In the 1980s, psychologists at Stanford University studying student reaction to television stories on the 1983 massacre of hundreds of Palestinians at the Sabra and Shatila refugee camps in Lebanon discovered a curious phenomenon.
The killings were done by a Maronite Christian militia allied with Israel, which was then occupying the country. The six TV stories noted that there was some question as to how much Israeli troops empowered or allowed the slaughter.
At Stanford, the researchers found that among the 144 students they questioned, members of pro-Israeli student groups roundly condemned the stories for being pro-Palestinian. Students in pro-Arab groups were equally convinced that the stories were pro-Israeli. Both sides appeared to be genuine in their feelings, as they remembered words and images that they believed buttressed their opponent's case, while forgetting words and images favorable to their own.
A control group of neutral students, meanwhile, didn't see the fuss. They came away from watching the news videos feeling that the stories didn't favor either side. (A subsequent Israeli investigation concluded that local Israeli troops did indeed know of the massacre taking place and stood by, and it faulted senior military officials for not taking steps to prevent the killings.)
This so-called "hostile media phenomenon" among partisans has since been confirmed many times by other researchers looking at news coverage of other highly charged issues, such as political debates or even articles on Macs versus PCs. After seeing, reading or hearing news stories on polarizing issues in which we have strong opinions, we tend to remember the reported arguments and facts that seem to favor the other side more than those favoring our own. We — all of us, me included — thus honestly believe that the news outlet is biased against our viewpoint.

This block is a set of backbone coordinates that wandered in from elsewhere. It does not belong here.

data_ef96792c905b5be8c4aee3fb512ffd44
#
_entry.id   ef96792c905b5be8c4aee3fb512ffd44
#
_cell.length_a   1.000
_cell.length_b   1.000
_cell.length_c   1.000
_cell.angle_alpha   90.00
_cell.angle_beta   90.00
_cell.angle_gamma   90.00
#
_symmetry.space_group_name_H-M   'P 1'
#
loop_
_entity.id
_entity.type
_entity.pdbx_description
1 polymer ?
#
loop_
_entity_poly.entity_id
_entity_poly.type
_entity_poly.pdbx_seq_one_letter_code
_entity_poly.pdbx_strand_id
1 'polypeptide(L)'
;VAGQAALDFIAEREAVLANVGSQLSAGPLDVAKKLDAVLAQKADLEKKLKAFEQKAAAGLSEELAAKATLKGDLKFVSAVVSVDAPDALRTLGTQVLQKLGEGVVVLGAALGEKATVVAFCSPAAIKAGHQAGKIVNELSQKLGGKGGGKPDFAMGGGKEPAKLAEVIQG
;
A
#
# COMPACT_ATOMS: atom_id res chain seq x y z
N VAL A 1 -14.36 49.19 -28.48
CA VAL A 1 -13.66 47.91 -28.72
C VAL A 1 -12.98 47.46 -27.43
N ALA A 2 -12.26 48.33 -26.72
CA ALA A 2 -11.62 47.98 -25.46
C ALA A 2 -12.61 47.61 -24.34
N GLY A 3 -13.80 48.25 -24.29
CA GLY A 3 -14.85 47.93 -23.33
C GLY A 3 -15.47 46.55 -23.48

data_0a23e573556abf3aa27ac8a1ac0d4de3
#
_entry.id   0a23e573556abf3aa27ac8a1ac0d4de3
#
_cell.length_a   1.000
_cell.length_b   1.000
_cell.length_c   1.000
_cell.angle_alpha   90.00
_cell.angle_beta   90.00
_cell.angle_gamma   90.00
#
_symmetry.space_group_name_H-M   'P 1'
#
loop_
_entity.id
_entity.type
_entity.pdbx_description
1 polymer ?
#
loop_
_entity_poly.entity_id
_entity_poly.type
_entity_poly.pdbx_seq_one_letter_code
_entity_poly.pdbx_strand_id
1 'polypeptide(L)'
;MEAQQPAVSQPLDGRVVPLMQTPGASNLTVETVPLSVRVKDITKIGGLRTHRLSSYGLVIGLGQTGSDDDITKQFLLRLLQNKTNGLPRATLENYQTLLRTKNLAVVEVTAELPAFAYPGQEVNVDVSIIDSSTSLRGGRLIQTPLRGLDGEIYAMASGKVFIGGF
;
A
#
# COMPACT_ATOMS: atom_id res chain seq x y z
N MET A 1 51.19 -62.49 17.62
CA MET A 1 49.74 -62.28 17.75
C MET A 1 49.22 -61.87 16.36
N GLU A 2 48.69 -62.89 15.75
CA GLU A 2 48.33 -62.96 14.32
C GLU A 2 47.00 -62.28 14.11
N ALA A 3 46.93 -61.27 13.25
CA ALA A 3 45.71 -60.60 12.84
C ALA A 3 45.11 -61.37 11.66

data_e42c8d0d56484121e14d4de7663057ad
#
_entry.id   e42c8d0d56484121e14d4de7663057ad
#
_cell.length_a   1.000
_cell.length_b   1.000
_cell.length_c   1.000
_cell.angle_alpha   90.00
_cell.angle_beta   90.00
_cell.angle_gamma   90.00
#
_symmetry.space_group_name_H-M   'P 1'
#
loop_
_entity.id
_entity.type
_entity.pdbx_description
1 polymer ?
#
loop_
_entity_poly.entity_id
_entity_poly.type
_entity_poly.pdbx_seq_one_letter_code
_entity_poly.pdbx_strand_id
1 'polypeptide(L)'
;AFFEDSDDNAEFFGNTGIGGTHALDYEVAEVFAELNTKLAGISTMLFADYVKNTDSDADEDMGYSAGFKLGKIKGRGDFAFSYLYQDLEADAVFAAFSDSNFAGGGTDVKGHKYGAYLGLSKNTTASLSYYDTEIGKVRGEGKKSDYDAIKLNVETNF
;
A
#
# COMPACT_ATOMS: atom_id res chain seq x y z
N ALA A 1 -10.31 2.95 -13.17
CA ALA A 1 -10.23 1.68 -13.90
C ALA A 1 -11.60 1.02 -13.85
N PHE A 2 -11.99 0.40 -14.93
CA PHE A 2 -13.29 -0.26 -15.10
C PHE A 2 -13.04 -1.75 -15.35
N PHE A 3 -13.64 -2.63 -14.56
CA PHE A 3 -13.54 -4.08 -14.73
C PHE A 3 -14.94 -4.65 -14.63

Sometimes, of course, it is. But I am reminded of this research as I read the many complaints about a Feb. 20 report on All Things Considered by correspondent Larry Abramson on Emad Burnat, the Palestinian director of the Academy Award-nominated documentary 5 Broken Cameras. (He lost.) The film chronicles life in the Palestinian village of Bil'in near an Israeli settlement on the West Bank. The story chronicles the danger in filming.
Abramson explained that Burnat became "a target for attacks from settlers and soldiers" while he was making the documentary. The reporter noted that a close friend of Burnat's was killed during the filming, and that an amateur documentarian in the village was hit by gunfire — we don't know from whom — and then imprisoned by the Israelis for 11 months.
Filmmaking on the West Bank, in other words, can be perilous. Abramson ends his nearly six-minute piece by saying:
ABRAMSON: It's a complaint that Emad Burnat's wife also makes during "5 Broken Cameras" as she questions the price her family must pay for his project. In this lasting conflict, cameras are an important witness to suffering, but they also may be the cause of some of it.
I often get complaints from highly organized, strongly pro-Israel supporters about Palestinian-related stories, but this time the complaints came from apparent sympathizers to the Palestinian side. Micah Uetricht from Chicago, Ill., wrote: